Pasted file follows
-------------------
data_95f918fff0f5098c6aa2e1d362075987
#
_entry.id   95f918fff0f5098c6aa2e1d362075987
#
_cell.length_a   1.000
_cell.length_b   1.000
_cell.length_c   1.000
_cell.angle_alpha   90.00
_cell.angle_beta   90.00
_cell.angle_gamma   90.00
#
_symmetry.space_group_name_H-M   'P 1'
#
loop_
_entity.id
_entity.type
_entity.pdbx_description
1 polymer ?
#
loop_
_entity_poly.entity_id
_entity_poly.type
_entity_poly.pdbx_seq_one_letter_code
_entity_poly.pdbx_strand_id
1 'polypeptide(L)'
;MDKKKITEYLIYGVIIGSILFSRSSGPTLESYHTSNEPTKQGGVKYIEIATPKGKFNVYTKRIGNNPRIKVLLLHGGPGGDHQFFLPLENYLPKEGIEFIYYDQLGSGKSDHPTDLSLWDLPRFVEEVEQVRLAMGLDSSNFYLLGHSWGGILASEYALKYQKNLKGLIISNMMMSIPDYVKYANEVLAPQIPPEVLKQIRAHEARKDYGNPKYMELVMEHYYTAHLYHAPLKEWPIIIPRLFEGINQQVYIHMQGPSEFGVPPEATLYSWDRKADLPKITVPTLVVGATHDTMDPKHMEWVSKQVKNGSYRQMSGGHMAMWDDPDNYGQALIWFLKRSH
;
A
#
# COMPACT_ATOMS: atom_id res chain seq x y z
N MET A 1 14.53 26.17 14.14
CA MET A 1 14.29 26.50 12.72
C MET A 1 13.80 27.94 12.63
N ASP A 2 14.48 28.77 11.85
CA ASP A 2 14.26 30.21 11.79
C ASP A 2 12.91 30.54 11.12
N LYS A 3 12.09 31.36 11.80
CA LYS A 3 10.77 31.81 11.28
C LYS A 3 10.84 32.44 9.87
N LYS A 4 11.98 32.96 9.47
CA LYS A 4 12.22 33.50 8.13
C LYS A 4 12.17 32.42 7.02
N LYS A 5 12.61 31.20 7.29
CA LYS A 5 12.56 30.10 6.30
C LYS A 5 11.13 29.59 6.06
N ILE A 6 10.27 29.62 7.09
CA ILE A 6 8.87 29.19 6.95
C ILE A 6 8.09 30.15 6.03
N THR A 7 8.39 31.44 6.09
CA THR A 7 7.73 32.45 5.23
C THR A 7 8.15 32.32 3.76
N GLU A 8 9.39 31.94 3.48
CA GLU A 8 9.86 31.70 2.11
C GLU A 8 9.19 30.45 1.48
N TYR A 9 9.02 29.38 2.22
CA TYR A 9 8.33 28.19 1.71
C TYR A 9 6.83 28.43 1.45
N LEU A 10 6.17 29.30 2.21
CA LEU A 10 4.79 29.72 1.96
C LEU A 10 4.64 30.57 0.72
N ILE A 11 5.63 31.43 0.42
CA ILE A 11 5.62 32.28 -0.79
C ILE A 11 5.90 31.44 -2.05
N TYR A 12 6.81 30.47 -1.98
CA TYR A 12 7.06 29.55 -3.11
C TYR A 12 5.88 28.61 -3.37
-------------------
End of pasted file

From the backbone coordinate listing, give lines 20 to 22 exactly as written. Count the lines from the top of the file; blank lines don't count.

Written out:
loop_
_entity_poly.entity_id
_entity_poly.type